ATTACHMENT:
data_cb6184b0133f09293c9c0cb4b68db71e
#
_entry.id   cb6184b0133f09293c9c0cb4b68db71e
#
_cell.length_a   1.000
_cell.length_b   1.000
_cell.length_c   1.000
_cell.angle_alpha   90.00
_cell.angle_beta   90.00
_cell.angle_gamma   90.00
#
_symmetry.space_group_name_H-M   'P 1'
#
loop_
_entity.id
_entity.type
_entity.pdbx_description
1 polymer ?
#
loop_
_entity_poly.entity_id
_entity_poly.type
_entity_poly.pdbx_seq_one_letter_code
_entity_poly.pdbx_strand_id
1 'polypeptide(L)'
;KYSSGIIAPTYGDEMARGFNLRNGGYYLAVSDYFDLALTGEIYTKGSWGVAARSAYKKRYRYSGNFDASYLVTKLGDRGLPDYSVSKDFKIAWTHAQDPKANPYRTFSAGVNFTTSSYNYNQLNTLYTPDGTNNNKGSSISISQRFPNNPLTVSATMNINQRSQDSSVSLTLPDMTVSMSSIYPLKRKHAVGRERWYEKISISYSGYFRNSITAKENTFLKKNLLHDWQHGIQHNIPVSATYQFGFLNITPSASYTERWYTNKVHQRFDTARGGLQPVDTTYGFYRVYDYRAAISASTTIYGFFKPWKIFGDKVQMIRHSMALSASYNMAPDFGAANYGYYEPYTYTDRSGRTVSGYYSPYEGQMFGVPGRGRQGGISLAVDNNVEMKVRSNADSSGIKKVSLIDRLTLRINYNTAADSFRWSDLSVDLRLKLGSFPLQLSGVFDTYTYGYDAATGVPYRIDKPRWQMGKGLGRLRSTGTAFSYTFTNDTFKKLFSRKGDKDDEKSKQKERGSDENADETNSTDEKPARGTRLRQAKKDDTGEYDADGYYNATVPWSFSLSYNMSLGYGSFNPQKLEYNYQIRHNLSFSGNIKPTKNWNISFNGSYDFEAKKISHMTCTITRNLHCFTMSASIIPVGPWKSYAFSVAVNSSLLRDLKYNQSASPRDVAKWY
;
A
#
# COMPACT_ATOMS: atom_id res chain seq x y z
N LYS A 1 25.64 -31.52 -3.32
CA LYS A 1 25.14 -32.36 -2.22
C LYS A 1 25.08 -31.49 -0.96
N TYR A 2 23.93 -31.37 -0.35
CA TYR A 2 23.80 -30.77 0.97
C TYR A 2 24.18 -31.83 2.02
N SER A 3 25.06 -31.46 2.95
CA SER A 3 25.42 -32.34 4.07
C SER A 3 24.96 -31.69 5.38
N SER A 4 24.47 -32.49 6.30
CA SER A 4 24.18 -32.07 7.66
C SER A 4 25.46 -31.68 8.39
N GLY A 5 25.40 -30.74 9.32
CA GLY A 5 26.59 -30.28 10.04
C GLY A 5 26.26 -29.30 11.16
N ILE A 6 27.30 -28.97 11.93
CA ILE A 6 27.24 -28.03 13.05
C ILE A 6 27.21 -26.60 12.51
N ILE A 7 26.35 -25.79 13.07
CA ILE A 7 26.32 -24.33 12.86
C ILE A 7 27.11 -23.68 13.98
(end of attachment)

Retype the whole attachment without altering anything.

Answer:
data_cb6184b0133f09293c9c0cb4b68db71e
#
_entry.id   cb6184b0133f09293c9c0cb4b68db71e
#
_cell.length_a   1.000
_cell.length_b   1.000
_cell.length_c   1.000
_cell.angle_alpha   90.00
_cell.angle_beta   90.00
_cell.angle_gamma   90.00
#
_symmetry.space_group_name_H-M   'P 1'
#
loop_
_entity.id
_entity.type
_entity.pdbx_description
1 polymer ?
#
loop_
_entity_poly.entity_id
_entity_poly.type
_entity_poly.pdbx_seq_one_letter_code
_entity_poly.pdbx_strand_id
1 'polypeptide(L)'
;KYSSGIIAPTYGDEMARGFNLRNGGYYLAVSDYFDLALTGEIYTKGSWGVAARSAYKKRYRYSGNFDASYLVTKLGDRGLPDYSVSKDFKIAWTHAQDPKANPYRTFSAGVNFTTSSYNYNQLNTLYTPDGTNNNKGSSISISQRFPNNPLTVSATMNINQRSQDSSVSLTLPDMTVSMSSIYPLKRKHAVGRERWYEKISISYSGYFRNSITAKENTFLKKNLLHDWQHGIQHNIPVSATYQFGFLNITPSASYTERWYTNKVHQRFDTARGGLQPVDTTYGFYRVYDYRAAISASTTIYGFFKPWKIFGDKVQMIRHSMALSASYNMAPDFGAANYGYYEPYTYTDRSGRTVSGYYSPYEGQMFGVPGRGRQGGISLAVDNNVEMKVRSNADSSGIKKVSLIDRLTLRINYNTAADSFRWSDLSVDLRLKLGSFPLQLSGVFDTYTYGYDAATGVPYRIDKPRWQMGKGLGRLRSTGTAFSYTFTNDTFKKLFSRKGDKDDEKSKQKERGSDENADETNSTDEKPARGTRLRQAKKDDTGEYDADGYYNATVPWSFSLSYNMSLGYGSFNPQKLEYNYQIRHNLSFSGNIKPTKNWNISFNGSYDFEAKKISHMTCTITRNLHCFTMSASIIPVGPWKSYAFSVAVNSSLLRDLKYNQSASPRDVAKWY
;
A
#
# COMPACT_ATOMS: atom_id res chain seq x y z
N LYS A 1 25.64 -31.52 -3.32
CA LYS A 1 25.14 -32.36 -2.22
C LYS A 1 25.08 -31.49 -0.96
N TYR A 2 23.93 -31.37 -0.35
CA TYR A 2 23.80 -30.77 0.97
C TYR A 2 24.18 -31.83 2.02
N SER A 3 25.06 -31.46 2.95
CA SER A 3 25.42 -32.34 4.07
C SER A 3 24.96 -31.69 5.38
N SER A 4 24.47 -32.49 6.30
CA SER A 4 24.18 -32.07 7.66
C SER A 4 25.46 -31.68 8.39
N GLY A 5 25.40 -30.74 9.32
CA GLY A 5 26.59 -30.28 10.04
C GLY A 5 26.26 -29.30 11.16
N ILE A 6 27.30 -28.97 11.93
CA ILE A 6 27.24 -28.03 13.05
C ILE A 6 27.21 -26.60 12.51
N ILE A 7 26.35 -25.79 13.07
CA ILE A 7 26.32 -24.33 12.86
C ILE A 7 27.11 -23.68 13.98